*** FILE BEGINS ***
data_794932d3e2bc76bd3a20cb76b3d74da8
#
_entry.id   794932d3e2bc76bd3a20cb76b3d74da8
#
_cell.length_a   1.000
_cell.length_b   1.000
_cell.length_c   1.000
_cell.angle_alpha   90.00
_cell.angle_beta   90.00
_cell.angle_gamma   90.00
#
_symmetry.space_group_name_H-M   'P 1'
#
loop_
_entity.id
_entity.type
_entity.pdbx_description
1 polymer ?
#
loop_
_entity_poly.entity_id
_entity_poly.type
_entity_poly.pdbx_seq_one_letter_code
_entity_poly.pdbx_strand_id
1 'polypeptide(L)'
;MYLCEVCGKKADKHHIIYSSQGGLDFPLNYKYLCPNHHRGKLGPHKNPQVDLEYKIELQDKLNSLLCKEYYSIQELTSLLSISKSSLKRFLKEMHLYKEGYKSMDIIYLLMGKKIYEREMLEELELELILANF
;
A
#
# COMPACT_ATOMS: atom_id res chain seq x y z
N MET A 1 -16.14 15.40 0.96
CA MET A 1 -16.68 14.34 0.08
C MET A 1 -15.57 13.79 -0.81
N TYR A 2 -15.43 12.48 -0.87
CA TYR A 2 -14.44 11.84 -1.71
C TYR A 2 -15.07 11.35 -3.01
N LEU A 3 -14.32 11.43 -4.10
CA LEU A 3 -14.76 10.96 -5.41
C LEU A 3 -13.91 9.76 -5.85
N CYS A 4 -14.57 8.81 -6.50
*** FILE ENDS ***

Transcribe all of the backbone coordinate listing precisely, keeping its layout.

data_794932d3e2bc76bd3a20cb76b3d74da8
#
_entry.id   794932d3e2bc76bd3a20cb76b3d74da8
#
_cell.length_a   1.000
_cell.length_b   1.000
_cell.length_c   1.000
_cell.angle_alpha   90.00
_cell.angle_beta   90.00
_cell.angle_gamma   90.00
#
_symmetry.space_group_name_H-M   'P 1'
#
loop_
_entity.id
_entity.type
_entity.pdbx_description
1 polymer ?
#
loop_
_entity_poly.entity_id
_entity_poly.type
_entity_poly.pdbx_seq_one_letter_code
_entity_poly.pdbx_strand_id
1 'polypeptide(L)'
;MYLCEVCGKKADKHHIIYSSQGGLDFPLNYKYLCPNHHRGKLGPHKNPQVDLEYKIELQDKLNSLLCKEYYSIQELTSLLSISKSSLKRFLKEMHLYKEGYKSMDIIYLLMGKKIYEREMLEELELELILANF
;
A
#
# COMPACT_ATOMS: atom_id res chain seq x y z
N MET A 1 -16.14 15.40 0.96
CA MET A 1 -16.68 14.34 0.08
C MET A 1 -15.57 13.79 -0.81
N TYR A 2 -15.43 12.48 -0.87
CA TYR A 2 -14.44 11.84 -1.71
C TYR A 2 -15.07 11.35 -3.01
N LEU A 3 -14.32 11.43 -4.10
CA LEU A 3 -14.76 10.96 -5.41
C LEU A 3 -13.91 9.76 -5.85
N CYS A 4 -14.57 8.81 -6.50